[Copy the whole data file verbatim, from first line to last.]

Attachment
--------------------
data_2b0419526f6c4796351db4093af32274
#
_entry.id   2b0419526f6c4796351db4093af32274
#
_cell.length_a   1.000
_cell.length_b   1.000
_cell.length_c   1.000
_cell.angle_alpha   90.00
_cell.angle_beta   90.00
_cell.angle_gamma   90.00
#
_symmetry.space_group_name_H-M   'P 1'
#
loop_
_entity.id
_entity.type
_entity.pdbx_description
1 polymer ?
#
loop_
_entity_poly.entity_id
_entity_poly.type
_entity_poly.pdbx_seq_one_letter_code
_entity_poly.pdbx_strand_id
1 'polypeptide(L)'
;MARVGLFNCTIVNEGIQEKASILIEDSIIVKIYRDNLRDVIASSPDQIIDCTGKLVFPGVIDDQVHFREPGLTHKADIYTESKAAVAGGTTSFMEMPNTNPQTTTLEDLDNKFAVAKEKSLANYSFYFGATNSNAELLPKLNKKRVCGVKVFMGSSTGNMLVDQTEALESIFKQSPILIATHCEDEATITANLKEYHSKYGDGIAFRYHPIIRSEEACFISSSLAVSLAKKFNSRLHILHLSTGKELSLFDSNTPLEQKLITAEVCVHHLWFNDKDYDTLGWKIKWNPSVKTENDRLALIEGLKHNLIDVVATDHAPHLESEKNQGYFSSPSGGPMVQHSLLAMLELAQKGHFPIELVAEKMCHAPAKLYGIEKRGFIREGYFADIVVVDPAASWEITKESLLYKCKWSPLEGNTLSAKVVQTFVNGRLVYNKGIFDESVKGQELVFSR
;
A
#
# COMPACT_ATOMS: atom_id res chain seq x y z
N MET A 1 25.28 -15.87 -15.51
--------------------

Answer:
data_2b0419526f6c4796351db4093af32274
#
_entry.id   2b0419526f6c4796351db4093af32274
#
_cell.length_a   1.000
_cell.length_b   1.000
_cell.length_c   1.000
_cell.angle_alpha   90.00
_cell.angle_beta   90.00
_cell.angle_gamma   90.00
#
_symmetry.space_group_name_H-M   'P 1'
#
loop_
_entity.id
_entity.type
_entity.pdbx_description
1 polymer ?
#
loop_
_entity_poly.entity_id
_entity_poly.type
_entity_poly.pdbx_seq_one_letter_code
_entity_poly.pdbx_strand_id
1 'polypeptide(L)'
;MARVGLFNCTIVNEGIQEKASILIEDSIIVKIYRDNLRDVIASSPDQIIDCTGKLVFPGVIDDQVHFREPGLTHKADIYTESKAAVAGGTTSFMEMPNTNPQTTTLEDLDNKFAVAKEKSLANYSFYFGATNSNAELLPKLNKKRVCGVKVFMGSSTGNMLVDQTEALESIFKQSPILIATHCEDEATITANLKEYHSKYGDGIAFRYHPIIRSEEACFISSSLAVSLAKKFNSRLHILHLSTGKELSLFDSNTPLEQKLITAEVCVHHLWFNDKDYDTLGWKIKWNPSVKTENDRLALIEGLKHNLIDVVATDHAPHLESEKNQGYFSSPSGGPMVQHSLLAMLELAQKGHFPIELVAEKMCHAPAKLYGIEKRGFIREGYFADIVVVDPAASWEITKESLLYKCKWSPLEGNTLSAKVVQTFVNGRLVYNKGIFDESVKGQELVFSR
;
A
#
# COMPACT_ATOMS: atom_id res chain seq x y z
N MET A 1 25.28 -15.87 -15.51